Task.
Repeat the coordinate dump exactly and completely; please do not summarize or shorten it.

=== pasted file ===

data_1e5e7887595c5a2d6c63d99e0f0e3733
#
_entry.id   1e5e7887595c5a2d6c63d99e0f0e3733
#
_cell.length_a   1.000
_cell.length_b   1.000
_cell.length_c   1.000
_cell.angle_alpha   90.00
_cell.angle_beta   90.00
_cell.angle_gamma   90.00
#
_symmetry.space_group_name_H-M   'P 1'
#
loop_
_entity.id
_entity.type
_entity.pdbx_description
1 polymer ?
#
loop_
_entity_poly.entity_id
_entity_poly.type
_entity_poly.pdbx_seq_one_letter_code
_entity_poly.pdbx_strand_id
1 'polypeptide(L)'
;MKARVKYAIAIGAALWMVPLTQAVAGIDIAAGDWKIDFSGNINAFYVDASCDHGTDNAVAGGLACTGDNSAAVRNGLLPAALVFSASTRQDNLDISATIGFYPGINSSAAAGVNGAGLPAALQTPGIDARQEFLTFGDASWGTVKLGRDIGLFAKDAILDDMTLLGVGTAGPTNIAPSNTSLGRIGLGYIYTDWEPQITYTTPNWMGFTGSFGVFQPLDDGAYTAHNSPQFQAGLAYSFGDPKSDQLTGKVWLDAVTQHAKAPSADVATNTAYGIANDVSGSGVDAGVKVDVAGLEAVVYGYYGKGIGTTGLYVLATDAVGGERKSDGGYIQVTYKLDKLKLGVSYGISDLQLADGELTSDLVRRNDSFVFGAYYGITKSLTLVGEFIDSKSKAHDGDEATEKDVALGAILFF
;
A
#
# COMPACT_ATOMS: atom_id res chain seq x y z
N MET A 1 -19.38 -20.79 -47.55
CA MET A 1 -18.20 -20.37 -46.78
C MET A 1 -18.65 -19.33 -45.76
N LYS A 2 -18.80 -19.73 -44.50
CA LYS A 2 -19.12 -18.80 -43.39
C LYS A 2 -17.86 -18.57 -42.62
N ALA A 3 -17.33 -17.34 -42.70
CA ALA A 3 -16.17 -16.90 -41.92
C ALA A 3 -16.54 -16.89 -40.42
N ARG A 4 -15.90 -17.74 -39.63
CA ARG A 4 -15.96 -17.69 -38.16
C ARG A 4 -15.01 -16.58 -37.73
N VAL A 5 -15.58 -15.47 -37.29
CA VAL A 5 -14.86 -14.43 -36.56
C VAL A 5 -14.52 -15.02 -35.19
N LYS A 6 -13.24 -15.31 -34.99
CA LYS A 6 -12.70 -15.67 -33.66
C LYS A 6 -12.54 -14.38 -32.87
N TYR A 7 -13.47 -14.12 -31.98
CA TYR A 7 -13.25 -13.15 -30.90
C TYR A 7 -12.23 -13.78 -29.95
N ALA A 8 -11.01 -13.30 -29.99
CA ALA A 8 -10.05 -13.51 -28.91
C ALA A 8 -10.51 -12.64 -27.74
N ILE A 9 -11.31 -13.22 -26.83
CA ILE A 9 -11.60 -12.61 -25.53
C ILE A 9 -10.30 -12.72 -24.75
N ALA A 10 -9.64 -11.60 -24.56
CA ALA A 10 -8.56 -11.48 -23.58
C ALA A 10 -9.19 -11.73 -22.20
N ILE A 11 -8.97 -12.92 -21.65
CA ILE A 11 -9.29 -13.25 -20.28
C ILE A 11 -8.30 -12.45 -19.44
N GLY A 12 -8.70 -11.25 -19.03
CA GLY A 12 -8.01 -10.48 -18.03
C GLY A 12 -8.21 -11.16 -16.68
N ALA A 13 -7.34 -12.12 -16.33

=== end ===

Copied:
data_1e5e7887595c5a2d6c63d99e0f0e3733
#
_entry.id   1e5e7887595c5a2d6c63d99e0f0e3733
#
_cell.length_a   1.000
_cell.length_b   1.000
_cell.length_c   1.000
_cell.angle_alpha   90.00
_cell.angle_beta   90.00
_cell.angle_gamma   90.00
#
_symmetry.space_group_name_H-M   'P 1'
#
loop_
_entity.id
_entity.type
_entity.pdbx_description
1 polymer ?
#
loop_
_entity_poly.entity_id
_entity_poly.type
_entity_poly.pdbx_seq_one_letter_code
_entity_poly.pdbx_strand_id
1 'polypeptide(L)'
;MKARVKYAIAIGAALWMVPLTQAVAGIDIAAGDWKIDFSGNINAFYVDASCDHGTDNAVAGGLACTGDNSAAVRNGLLPAALVFSASTRQDNLDISATIGFYPGINSSAAAGVNGAGLPAALQTPGIDARQEFLTFGDASWGTVKLGRDIGLFAKDAILDDMTLLGVGTAGPTNIAPSNTSLGRIGLGYIYTDWEPQITYTTPNWMGFTGSFGVFQPLDDGAYTAHNSPQFQAGLAYSFGDPKSDQLTGKVWLDAVTQHAKAPSADVATNTAYGIANDVSGSGVDAGVKVDVAGLEAVVYGYYGKGIGTTGLYVLATDAVGGERKSDGGYIQVTYKLDKLKLGVSYGISDLQLADGELTSDLVRRNDSFVFGAYYGITKSLTLVGEFIDSKSKAHDGDEATEKDVALGAILFF
;
A
#
# COMPACT_ATOMS: atom_id res chain seq x y z
N MET A 1 -19.38 -20.79 -47.55
CA MET A 1 -18.20 -20.37 -46.78
C MET A 1 -18.65 -19.33 -45.76
N LYS A 2 -18.80 -19.73 -44.50
CA LYS A 2 -19.12 -18.80 -43.39
C LYS A 2 -17.86 -18.57 -42.62
N ALA A 3 -17.33 -17.34 -42.70
CA ALA A 3 -16.17 -16.90 -41.92
C ALA A 3 -16.54 -16.89 -40.42
N ARG A 4 -15.90 -17.74 -39.63
CA ARG A 4 -15.96 -17.69 -38.16
C ARG A 4 -15.01 -16.58 -37.73
N VAL A 5 -15.58 -15.47 -37.29
CA VAL A 5 -14.86 -14.43 -36.56
C VAL A 5 -14.52 -15.02 -35.19
N LYS A 6 -13.24 -15.31 -34.99
CA LYS A 6 -12.70 -15.67 -33.66
C LYS A 6 -12.54 -14.38 -32.87
N TYR A 7 -13.47 -14.12 -31.98
CA TYR A 7 -13.25 -13.15 -30.90
C TYR A 7 -12.23 -13.78 -29.95
N ALA A 8 -11.01 -13.30 -29.99
CA ALA A 8 -10.05 -13.51 -28.91
C ALA A 8 -10.51 -12.64 -27.74
N ILE A 9 -11.31 -13.22 -26.83
CA ILE A 9 -11.60 -12.61 -25.53
C ILE A 9 -10.30 -12.72 -24.75
N ALA A 10 -9.64 -11.60 -24.56
CA ALA A 10 -8.56 -11.48 -23.58
C ALA A 10 -9.19 -11.73 -22.20
N ILE A 11 -8.97 -12.92 -21.65
CA ILE A 11 -9.29 -13.25 -20.28
C ILE A 11 -8.30 -12.45 -19.44
N GLY A 12 -8.70 -11.25 -19.03
CA GLY A 12 -8.01 -10.48 -18.03
C GLY A 12 -8.21 -11.16 -16.68
N ALA A 13 -7.34 -12.12 -16.33